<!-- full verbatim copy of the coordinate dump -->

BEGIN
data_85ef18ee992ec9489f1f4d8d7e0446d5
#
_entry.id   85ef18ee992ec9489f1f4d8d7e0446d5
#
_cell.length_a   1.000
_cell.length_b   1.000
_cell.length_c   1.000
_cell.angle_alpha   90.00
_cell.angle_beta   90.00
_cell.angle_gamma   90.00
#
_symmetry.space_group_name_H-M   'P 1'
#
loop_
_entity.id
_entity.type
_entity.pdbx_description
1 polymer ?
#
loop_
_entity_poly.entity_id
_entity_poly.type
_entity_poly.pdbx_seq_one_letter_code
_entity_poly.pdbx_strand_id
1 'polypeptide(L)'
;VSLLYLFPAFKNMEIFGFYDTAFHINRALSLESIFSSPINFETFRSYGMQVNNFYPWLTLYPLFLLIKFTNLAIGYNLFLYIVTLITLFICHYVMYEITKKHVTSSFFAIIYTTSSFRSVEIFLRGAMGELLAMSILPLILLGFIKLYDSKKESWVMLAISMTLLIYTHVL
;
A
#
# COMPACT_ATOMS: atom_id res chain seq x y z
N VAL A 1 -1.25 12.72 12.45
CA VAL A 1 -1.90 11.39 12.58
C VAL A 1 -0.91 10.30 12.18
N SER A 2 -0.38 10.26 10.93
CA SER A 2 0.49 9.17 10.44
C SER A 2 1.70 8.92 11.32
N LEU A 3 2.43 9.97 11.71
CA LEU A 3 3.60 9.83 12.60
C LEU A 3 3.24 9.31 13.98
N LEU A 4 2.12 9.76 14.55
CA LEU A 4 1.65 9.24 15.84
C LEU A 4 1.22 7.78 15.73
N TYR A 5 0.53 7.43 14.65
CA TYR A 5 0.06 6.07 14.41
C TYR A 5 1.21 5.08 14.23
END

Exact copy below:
data_85ef18ee992ec9489f1f4d8d7e0446d5
#
_entry.id   85ef18ee992ec9489f1f4d8d7e0446d5
#
_cell.length_a   1.000
_cell.length_b   1.000
_cell.length_c   1.000
_cell.angle_alpha   90.00
_cell.angle_beta   90.00
_cell.angle_gamma   90.00
#
_symmetry.space_group_name_H-M   'P 1'
#
loop_
_entity.id
_entity.type
_entity.pdbx_description
1 polymer ?
#
loop_
_entity_poly.entity_id
_entity_poly.type
_entity_poly.pdbx_seq_one_letter_code
_entity_poly.pdbx_strand_id
1 'polypeptide(L)'
;VSLLYLFPAFKNMEIFGFYDTAFHINRALSLESIFSSPINFETFRSYGMQVNNFYPWLTLYPLFLLIKFTNLAIGYNLFLYIVTLITLFICHYVMYEITKKHVTSSFFAIIYTTSSFRSVEIFLRGAMGELLAMSILPLILLGFIKLYDSKKESWVMLAISMTLLIYTHVL
;
A
#
# COMPACT_ATOMS: atom_id res chain seq x y z
N VAL A 1 -1.25 12.72 12.45
CA VAL A 1 -1.90 11.39 12.58
C VAL A 1 -0.91 10.30 12.18
N SER A 2 -0.38 10.26 10.93
CA SER A 2 0.49 9.17 10.44
C SER A 2 1.70 8.92 11.32
N LEU A 3 2.43 9.97 11.71
CA LEU A 3 3.60 9.83 12.60
C LEU A 3 3.24 9.31 13.98
N LEU A 4 2.12 9.76 14.55
CA LEU A 4 1.65 9.24 15.84
C LEU A 4 1.22 7.78 15.73
N TYR A 5 0.53 7.43 14.65
CA TYR A 5 0.06 6.07 14.41
C TYR A 5 1.21 5.08 14.23